You Are More Than Your Job Title


A couple weeks ago I was thinking about how when we meet someone and do the typical introduction and small talk, we almost always ask, “So what do you do?” To which the person usually responds, “Oh I’m a (insert job title here).”

I probably thought about it because I’ve been introducing myself as “a student journalist at ASU,” so much lately for interviews, and it feels weird because I don’t identify myself as “a journalist” in real life.

I am not a journalist. I am a human, and I do journalism. I’m more than a job title or career. There’s so much more to all of us.

Anyways, I haven’t decided yet if it’s the question that bothers me because it implies, ‘How do you make your living?’ or if it’s the response that starts with “I am a ….”

I guess it’s both.

I guess I’m slightly bothered that so much of who we are seems to be judged by our occupations. And of course those are important parts of our lives, I understand that. But it feels like as soon as you let the person know you’re a lawyer or a drive-thru attendant, an instant perception of who you are is made.

And I think it’s wrong.

I don’t think what we do entirely constitutes for who we are. 

Who we are as human beings on this earth should be dependent on so many other things, and we should all seek to know and understand each other and ourselves for that matter, on a deeper level.

Instead of what do you do, I wish it were more natural to ask ‘What are your passions or hobbies? What inspires you?’

A couple weeks ago I had a professor say something along the lines of so-and-so didn’t go to college and work hard and now they work at a fast food joint flipping burgers, with a chuckle of superiority to go along with it.

And it really, truly offended me.

There are so many reasons why a person could work at a fast food restaurant, and whether it’s because they flunked high school, just got out of jail, or just really have a passion for fast food, I don’t think we have the authority to place ourselves in a position to judge.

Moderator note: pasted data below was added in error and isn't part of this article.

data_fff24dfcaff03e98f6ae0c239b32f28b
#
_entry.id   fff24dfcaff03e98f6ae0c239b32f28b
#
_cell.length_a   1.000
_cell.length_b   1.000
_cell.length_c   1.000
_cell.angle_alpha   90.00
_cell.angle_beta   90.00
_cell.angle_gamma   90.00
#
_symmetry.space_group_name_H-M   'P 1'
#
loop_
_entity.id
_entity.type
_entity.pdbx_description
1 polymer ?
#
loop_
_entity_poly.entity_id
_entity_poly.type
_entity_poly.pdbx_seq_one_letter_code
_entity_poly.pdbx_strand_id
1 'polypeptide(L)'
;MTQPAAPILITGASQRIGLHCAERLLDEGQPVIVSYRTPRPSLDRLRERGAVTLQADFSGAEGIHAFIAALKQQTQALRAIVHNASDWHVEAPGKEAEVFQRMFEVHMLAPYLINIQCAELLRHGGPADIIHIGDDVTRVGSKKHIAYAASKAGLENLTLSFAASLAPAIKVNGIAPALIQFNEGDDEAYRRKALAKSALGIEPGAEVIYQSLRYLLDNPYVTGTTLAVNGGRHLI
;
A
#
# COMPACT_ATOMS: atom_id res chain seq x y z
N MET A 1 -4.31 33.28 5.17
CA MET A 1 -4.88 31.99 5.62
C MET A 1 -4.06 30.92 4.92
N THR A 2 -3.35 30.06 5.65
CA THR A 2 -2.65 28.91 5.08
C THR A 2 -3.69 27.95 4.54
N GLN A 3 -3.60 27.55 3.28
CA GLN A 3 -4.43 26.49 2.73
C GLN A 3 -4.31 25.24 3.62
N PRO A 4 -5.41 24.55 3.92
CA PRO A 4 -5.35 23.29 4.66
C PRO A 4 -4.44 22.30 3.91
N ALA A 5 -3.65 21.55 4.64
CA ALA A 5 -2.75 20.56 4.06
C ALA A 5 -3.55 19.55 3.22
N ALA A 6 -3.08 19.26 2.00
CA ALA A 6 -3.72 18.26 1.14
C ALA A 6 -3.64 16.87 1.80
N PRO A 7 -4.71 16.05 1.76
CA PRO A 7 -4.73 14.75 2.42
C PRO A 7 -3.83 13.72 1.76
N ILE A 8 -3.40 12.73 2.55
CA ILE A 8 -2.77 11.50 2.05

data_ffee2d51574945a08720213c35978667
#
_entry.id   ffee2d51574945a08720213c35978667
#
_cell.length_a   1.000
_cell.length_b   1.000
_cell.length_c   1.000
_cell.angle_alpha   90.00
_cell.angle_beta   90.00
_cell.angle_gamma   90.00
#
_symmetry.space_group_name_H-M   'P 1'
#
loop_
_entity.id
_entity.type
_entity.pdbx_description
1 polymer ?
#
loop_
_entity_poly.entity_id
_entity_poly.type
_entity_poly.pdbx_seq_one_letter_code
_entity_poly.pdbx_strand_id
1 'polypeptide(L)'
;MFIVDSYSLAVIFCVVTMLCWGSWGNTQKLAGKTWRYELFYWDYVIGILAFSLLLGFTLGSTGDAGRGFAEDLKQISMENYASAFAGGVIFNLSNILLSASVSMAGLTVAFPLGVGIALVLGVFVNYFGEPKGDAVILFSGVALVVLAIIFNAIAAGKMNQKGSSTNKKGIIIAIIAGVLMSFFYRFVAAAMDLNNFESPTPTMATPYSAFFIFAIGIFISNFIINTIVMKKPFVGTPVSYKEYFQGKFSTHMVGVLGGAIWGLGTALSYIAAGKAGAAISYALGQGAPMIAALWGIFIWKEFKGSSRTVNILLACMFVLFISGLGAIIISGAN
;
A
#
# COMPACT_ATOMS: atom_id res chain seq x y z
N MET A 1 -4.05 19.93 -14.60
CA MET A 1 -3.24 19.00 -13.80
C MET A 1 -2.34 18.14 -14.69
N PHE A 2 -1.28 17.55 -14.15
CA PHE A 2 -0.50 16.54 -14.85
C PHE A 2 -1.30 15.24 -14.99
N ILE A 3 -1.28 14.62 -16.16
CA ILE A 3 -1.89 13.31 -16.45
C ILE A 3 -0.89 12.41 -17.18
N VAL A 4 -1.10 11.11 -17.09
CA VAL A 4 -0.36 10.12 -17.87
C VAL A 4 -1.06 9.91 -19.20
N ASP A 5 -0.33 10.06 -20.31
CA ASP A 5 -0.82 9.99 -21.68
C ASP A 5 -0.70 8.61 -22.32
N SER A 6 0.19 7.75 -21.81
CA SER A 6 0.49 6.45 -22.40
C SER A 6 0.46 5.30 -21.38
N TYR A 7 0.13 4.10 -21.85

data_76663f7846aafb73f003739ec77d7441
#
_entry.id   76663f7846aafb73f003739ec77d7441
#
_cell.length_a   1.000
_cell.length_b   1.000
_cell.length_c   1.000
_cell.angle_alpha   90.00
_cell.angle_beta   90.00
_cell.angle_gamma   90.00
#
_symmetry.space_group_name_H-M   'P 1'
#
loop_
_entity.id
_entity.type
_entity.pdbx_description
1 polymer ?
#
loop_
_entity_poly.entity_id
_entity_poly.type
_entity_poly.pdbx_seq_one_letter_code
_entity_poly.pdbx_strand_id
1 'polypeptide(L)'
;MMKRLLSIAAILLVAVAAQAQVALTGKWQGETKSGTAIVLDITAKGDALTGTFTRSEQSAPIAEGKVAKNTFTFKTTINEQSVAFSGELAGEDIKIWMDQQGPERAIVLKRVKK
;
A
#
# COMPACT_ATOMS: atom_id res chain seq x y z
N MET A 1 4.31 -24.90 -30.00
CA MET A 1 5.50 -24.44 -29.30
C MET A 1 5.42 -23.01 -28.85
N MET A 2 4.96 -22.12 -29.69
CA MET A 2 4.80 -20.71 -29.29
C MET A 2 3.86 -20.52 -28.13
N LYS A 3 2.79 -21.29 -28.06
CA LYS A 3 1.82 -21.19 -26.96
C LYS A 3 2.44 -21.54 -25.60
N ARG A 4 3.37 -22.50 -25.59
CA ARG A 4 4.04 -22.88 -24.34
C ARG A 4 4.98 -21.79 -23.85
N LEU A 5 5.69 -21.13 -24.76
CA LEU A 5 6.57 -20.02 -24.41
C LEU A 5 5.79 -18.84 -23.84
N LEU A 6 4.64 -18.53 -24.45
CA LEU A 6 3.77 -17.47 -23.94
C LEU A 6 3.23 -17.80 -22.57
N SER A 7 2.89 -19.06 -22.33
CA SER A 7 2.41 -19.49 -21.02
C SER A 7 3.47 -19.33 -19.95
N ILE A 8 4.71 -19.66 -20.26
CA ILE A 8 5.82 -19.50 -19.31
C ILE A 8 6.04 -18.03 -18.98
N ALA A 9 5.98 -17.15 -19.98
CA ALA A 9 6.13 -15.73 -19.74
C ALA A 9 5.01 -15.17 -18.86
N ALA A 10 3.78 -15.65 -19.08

And to go even further – What does it matter they flip burgers? Why is that inferior? Whether they’re doing it because they didn’t want to study and get into college or they have to make ends meet for their family, it just doesn’t matter.

The only thing I think should matter is whether or not someone’s a good person. Which is an even longer conversation because what makes a good person? I honestly believe it’s just having good intentions. Even if you make awful mistakes… if you have good intentions and you try to contribute positively to the world, I think you’re good.  And that matters so much more to me than your job title.

And I honestly don’t hate this teacher. I don’t even dislike the teacher because I know I make over-generalized comments too. None of us are perfect or politically correct all the time.

That’s not even what this is about. It’s just about being compassionate and understanding of our own privilege.

If you have been so lucky to attend college, even if you are paying for it on your own or worked your butt off to get a full-ride, it’s foolish to think you’ve done anything entirely on your own.

We are all a result of our work ethic, yes, but also of our environment and atmosphere and people we were raised with.

It’s really sad when snap judgements are made because I think they perpetuate unnecessary stereotypes.

No matter what job we have or aspire to have, we are humans above all else.

We are complicated and complex and beautiful. And we are certainly more than the job titles we hold.


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